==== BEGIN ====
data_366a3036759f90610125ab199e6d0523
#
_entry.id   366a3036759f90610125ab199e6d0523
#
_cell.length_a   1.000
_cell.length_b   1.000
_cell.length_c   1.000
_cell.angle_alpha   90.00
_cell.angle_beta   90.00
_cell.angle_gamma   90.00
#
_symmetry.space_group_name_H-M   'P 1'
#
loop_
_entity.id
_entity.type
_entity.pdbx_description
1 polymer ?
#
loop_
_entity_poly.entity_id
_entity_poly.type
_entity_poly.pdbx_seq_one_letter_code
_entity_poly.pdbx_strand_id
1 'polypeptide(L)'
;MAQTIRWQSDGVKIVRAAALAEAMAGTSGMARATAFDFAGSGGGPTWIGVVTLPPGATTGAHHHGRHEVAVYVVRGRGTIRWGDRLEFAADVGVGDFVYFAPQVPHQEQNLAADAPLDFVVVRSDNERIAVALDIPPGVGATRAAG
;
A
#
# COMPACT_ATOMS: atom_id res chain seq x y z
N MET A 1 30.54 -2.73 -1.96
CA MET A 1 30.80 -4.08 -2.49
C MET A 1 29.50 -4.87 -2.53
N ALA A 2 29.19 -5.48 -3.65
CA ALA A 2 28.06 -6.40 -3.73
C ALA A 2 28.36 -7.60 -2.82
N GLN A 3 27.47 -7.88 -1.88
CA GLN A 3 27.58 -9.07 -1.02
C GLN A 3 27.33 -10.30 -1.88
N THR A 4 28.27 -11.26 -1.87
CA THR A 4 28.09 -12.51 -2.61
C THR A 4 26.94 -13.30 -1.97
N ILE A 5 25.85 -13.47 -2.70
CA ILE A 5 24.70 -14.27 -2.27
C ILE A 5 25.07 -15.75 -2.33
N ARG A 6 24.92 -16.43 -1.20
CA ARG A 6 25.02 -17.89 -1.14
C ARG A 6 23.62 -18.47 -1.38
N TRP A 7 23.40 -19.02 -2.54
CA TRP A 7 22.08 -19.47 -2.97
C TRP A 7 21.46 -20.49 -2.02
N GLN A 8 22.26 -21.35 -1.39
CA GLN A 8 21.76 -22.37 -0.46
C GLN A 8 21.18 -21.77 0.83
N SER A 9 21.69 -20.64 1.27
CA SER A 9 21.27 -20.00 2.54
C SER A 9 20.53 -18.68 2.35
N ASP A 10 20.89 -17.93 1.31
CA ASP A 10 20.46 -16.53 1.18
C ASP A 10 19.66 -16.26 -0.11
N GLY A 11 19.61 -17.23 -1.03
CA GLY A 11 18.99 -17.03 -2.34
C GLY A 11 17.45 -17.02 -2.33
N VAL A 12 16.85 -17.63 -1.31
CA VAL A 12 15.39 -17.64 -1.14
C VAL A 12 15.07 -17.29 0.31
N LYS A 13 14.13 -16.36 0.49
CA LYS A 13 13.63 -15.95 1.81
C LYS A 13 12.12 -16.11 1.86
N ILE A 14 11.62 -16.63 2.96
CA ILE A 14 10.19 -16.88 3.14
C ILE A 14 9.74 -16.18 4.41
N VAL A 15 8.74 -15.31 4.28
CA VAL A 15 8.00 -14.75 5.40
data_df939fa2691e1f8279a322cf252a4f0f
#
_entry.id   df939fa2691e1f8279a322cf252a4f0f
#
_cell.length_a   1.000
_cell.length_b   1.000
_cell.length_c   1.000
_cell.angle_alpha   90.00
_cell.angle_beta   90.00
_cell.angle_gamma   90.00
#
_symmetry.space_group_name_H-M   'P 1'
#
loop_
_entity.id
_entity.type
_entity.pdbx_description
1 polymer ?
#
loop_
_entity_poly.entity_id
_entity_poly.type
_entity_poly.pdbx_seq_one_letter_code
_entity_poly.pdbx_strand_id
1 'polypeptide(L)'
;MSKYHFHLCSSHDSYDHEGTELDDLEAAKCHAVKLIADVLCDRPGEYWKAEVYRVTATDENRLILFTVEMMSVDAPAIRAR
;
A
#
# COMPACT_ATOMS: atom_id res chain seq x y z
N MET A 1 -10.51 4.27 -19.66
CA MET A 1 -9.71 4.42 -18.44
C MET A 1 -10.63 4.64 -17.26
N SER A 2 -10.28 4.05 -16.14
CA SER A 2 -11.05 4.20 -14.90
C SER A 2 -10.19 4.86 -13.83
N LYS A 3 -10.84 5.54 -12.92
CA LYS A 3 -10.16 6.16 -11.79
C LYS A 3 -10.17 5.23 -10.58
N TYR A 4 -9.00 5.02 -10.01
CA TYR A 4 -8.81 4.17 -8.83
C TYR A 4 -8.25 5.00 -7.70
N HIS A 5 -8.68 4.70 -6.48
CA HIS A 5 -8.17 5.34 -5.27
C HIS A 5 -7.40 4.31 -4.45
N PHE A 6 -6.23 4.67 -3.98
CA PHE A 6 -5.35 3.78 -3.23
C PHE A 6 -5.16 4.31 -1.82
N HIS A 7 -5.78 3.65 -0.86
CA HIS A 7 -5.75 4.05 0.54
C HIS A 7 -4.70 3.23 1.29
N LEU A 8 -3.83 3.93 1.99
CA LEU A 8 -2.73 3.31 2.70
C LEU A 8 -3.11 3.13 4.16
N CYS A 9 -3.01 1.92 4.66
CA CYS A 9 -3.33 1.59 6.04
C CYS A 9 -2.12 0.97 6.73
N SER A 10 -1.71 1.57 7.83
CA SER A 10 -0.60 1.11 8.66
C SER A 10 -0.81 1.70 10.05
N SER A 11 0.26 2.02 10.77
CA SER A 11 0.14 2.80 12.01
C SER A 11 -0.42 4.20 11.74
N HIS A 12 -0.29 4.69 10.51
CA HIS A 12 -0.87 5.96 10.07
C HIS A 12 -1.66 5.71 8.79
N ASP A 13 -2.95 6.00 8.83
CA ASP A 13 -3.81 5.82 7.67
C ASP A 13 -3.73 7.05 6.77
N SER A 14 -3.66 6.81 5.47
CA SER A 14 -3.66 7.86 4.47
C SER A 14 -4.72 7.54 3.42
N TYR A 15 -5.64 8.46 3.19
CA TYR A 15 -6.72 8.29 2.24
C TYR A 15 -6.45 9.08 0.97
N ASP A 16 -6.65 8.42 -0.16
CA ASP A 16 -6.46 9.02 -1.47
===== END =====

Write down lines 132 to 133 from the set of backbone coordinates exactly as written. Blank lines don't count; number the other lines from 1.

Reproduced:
N SER A 10 -1.71 1.57 7.83
CA SER A 10 -0.60 1.11 8.66